How we sped up a Postgresql procedure 50X

 

Introduction

  What I'm about to explain may seem rudimentary to a DBA but it was over looked by our distinguished engineer. And once you learn the inner workings it's a "duh" kinda moment where you look back and wonder why you didn't see it.

What is a Postgres procedure

  Let's start with the basics. There are postgresql functions and procedures. The major differences between the two is that functions returns a result while a procedure does not. In addition to the return differences, you Select a function but Call a procedure.

  Diving into the specifics, a function is almost like a function in any other programming language. It takes inputs and can manipulate it or use it in a sql statement. 

 

 Adding two numbers that are fed as inputs:

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CREATE FUNCTION add_numbers (first_number integer, second_number integer) RETURNS integer 
LANGUAGE SQL IMMUTABLE
AS $$

  SELECT $1 + $2;

  $$;

 

Taking two inputs and inserting into the users table:

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CREATE OR REPLACE PROCEDURE insert_into_user(username varchar(255) user_id integer)
Language SQL
AS $$
  INSERT INTO users VALUES(username, user_id)
$$;  


Why offset is horrible for large datasets. 

  Offset is exactly what it sounds like, it starts at the what is set as the offset.

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SELECT * FROM artists LIMIT 5 OFFSET 2;

This selects the selects 7 rows but throws away the first 2. This isn't a problem on smaller datasets and can be  non-consequential but on larger datasets in the million of rows it's unsustainable and takes longer and longer times.

For example take this semi-pseudo code postgres function:

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batch_size=100000
offset=batch_size
loop
insert into new_table SELECT * FROM artists where artist_id BETWEEN 1 and 30000000 limit batch_size OFFSET cur_limit;
get diagnostics rows_inserted_last = row_count
rows_inserterted = rows_inserted+rows_inserted_last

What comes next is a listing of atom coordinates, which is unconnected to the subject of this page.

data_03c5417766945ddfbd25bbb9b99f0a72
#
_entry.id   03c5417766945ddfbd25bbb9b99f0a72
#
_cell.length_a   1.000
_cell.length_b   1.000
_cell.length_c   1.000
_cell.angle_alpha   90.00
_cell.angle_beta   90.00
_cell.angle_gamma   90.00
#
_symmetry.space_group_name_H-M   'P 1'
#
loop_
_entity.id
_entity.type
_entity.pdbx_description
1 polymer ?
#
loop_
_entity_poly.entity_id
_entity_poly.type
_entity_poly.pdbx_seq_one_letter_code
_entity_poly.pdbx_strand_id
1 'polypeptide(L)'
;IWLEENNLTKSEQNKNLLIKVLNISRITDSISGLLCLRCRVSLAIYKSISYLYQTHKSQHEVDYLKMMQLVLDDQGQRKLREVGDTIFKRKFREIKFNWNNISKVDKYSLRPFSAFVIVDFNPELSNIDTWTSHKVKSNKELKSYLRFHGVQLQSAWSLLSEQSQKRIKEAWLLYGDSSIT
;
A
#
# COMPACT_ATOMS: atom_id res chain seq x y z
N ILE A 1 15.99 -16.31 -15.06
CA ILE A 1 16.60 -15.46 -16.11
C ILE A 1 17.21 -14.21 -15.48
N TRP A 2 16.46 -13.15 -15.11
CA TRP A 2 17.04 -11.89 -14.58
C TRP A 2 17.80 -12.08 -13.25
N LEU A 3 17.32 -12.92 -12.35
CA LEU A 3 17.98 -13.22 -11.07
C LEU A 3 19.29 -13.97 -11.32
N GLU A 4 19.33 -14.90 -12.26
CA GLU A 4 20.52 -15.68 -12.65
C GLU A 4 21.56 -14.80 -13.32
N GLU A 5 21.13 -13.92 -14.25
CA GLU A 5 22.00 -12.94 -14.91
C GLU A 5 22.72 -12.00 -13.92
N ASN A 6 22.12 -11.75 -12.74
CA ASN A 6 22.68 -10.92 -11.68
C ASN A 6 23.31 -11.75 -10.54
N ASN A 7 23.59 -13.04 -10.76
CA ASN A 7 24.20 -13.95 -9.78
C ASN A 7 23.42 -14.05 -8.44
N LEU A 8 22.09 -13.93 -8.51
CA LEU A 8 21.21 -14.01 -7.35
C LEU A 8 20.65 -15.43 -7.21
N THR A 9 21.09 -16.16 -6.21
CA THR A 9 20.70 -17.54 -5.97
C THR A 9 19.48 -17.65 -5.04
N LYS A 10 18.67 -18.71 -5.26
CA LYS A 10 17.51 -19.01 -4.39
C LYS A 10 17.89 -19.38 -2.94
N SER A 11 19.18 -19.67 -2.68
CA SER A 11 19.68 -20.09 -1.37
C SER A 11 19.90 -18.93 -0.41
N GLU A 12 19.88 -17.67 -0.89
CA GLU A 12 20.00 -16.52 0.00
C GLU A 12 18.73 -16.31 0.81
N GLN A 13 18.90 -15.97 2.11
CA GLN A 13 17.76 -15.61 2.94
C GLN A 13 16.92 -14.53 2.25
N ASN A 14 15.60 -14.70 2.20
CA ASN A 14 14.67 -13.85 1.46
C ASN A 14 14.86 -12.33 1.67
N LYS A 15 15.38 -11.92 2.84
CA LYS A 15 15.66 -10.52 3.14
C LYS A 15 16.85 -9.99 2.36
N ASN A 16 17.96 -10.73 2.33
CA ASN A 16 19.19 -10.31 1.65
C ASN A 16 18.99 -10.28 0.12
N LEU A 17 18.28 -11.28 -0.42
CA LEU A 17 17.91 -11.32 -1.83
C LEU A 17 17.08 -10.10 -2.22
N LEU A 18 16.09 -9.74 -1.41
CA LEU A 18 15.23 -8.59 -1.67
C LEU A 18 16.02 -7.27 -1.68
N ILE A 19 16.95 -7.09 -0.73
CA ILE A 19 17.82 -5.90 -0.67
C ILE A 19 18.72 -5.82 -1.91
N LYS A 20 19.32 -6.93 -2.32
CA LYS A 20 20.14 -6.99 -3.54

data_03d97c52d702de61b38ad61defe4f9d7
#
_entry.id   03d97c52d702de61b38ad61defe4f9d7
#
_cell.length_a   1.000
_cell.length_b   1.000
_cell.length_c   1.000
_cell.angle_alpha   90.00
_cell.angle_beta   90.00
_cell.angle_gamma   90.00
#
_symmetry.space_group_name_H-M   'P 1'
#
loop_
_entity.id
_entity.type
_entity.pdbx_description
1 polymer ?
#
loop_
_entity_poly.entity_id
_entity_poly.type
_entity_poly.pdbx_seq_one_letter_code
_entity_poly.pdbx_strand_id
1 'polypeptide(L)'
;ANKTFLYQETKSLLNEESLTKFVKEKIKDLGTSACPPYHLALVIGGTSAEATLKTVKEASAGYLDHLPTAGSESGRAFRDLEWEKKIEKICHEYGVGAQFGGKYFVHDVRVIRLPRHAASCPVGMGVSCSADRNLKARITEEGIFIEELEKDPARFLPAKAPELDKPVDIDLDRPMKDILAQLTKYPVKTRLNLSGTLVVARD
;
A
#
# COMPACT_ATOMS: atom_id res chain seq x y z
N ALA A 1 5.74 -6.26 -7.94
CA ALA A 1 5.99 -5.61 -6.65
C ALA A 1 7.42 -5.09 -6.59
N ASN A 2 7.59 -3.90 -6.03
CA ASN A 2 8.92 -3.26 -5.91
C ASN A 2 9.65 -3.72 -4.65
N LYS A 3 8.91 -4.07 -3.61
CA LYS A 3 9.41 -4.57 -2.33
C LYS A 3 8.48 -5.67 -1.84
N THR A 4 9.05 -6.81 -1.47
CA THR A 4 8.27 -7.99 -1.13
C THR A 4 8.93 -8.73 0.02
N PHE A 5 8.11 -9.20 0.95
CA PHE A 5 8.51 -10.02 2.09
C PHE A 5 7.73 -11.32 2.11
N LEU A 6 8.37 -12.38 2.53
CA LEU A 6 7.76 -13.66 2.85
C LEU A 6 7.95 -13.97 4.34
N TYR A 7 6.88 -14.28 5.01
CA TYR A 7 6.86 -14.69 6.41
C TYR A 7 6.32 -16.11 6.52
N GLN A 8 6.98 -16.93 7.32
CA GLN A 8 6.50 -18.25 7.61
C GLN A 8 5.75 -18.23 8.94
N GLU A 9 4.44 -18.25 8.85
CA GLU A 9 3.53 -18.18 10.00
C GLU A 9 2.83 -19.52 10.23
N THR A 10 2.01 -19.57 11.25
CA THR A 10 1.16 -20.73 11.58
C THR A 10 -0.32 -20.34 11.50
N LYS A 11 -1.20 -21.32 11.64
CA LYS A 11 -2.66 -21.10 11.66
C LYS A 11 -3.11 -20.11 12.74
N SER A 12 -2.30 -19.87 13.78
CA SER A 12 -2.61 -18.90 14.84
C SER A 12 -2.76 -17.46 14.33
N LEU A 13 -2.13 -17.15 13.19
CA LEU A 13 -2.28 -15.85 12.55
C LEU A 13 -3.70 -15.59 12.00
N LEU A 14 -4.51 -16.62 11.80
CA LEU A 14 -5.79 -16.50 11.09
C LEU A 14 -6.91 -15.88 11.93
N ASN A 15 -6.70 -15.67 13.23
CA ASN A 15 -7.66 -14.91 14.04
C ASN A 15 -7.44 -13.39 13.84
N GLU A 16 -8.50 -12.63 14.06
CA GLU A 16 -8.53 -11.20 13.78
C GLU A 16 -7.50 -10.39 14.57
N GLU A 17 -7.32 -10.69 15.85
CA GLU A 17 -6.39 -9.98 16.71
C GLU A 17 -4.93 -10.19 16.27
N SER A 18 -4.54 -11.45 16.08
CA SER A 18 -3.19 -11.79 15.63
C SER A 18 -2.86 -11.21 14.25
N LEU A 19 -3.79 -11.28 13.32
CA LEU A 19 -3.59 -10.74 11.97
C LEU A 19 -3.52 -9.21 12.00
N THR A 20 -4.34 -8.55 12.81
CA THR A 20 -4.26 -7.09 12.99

cur_limit=cur_limit+rows_inserted
if rows_inserted_last < batch_size
return;
end loop
end


This selects 100k rows at a time looping until it returns rows less than the batch size then exits. The first several runs aren't that bad, but around the the 6th or 7th loop run you have several seconds added since it has to select select 700k rows and throw away the the first 600k rows. When running this query with nearly 100 million rows it took around 8 hours. 

 Optimizing the query

  The simplest thing that would make it worlds faster is to remove the offset. Easiest way to do that is increment the first number in BETWEEN

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batch_size=100000
offset=batch_size
lower_limit
loop
insert into new_table SELECT * FROM artists where artist_id BETWEEN lower_limit and 30000000 limit batch_size;
get diagnostics rows_inserted_last = row_count
rows_inserterted = rows_inserted+rows_inserted_last 

cur_limit=cur_limit+rows_inserted

lower_limit=lower_limit + batch_size

if rows_inserted_last < batch_size
return;
end loop
end

 

What if we took it a step further and removed the limit too? We can do that by setting the upper limit to lower_limit +batch size:

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batch_size=100000
offset=batch_size
lower_limit
loop
insert into new_table SELECT * FROM artists where artist_id BETWEEN lower_limit and upper_limit;
get diagnostics rows_inserted_last = row_count
rows_inserterted = rows_inserted+rows_inserted_last 

cur_limit=cur_limit+rows_inserted

lower_limit=lower_limit + batch_size
upper_limit=lower_limit+batch_size
if rows_inserted_last < batch_size
return;
end loop
end

Okay it's looking much better. But we're exiting if there is less rows returned the batch size. While at first glance this appears to be okay, what happens if a row is deleted? We should instead exit when we reach the max upper bound. 


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batch_size=100000
max_size=30000000
offset=batch_size
lower_limit
loop
insert into new_table SELECT * FROM artists where artist_id BETWEEN lower_limit and upper_limit;
get diagnostics rows_inserted_last = row_count
rows_inserterted = rows_inserted+rows_inserted_last 

cur_limit=cur_limit+rows_inserted

lower_limit=lower_limit + batch_size
upper_limit=lower_limit+batch_size
if rows_inserted_last=max_size then
return;
end if
end loop
end   

Other Potential Solutions

  We can instead use the seek method which is a simple where clause combined with a fetch first:

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batch_size=100000
max_size=30000000
offset=batch_size
lower_limit
loop
insert into new_table SELECT * FROM artists where artist_id > lower_limit fetch batch_size next rows only;
get diagnostics rows_inserted_last = row_count
rows_inserterted = rows_inserted+rows_inserted_last 

cur_limit=cur_limit+rows_inserted

lower_limit=lower_limit + batch_size
if rows_inserted_last=max_size then
return;
end if
end loop
end

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